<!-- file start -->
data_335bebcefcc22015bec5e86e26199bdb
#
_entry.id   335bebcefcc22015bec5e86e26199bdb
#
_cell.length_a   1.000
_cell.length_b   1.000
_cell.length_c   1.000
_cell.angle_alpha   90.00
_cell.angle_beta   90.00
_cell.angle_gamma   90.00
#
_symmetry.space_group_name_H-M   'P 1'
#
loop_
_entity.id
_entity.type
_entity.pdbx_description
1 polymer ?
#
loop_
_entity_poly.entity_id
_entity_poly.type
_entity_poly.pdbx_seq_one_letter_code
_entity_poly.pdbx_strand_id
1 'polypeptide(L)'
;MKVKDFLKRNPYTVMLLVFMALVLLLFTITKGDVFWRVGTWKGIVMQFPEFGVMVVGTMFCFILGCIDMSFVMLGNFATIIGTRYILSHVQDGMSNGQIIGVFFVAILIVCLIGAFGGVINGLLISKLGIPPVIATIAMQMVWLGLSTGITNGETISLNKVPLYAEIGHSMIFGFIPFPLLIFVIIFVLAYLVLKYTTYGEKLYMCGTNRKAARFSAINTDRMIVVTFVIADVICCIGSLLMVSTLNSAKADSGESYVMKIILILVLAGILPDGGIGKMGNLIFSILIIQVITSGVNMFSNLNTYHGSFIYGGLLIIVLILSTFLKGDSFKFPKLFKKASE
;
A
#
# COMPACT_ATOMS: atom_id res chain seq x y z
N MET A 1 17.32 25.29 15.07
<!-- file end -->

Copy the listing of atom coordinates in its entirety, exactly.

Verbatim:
data_335bebcefcc22015bec5e86e26199bdb
#
_entry.id   335bebcefcc22015bec5e86e26199bdb
#
_cell.length_a   1.000
_cell.length_b   1.000
_cell.length_c   1.000
_cell.angle_alpha   90.00
_cell.angle_beta   90.00
_cell.angle_gamma   90.00
#
_symmetry.space_group_name_H-M   'P 1'
#
loop_
_entity.id
_entity.type
_entity.pdbx_description
1 polymer ?
#
loop_
_entity_poly.entity_id
_entity_poly.type
_entity_poly.pdbx_seq_one_letter_code
_entity_poly.pdbx_strand_id
1 'polypeptide(L)'
;MKVKDFLKRNPYTVMLLVFMALVLLLFTITKGDVFWRVGTWKGIVMQFPEFGVMVVGTMFCFILGCIDMSFVMLGNFATIIGTRYILSHVQDGMSNGQIIGVFFVAILIVCLIGAFGGVINGLLISKLGIPPVIATIAMQMVWLGLSTGITNGETISLNKVPLYAEIGHSMIFGFIPFPLLIFVIIFVLAYLVLKYTTYGEKLYMCGTNRKAARFSAINTDRMIVVTFVIADVICCIGSLLMVSTLNSAKADSGESYVMKIILILVLAGILPDGGIGKMGNLIFSILIIQVITSGVNMFSNLNTYHGSFIYGGLLIIVLILSTFLKGDSFKFPKLFKKASE
;
A
#
# COMPACT_ATOMS: atom_id res chain seq x y z
N MET A 1 17.32 25.29 15.07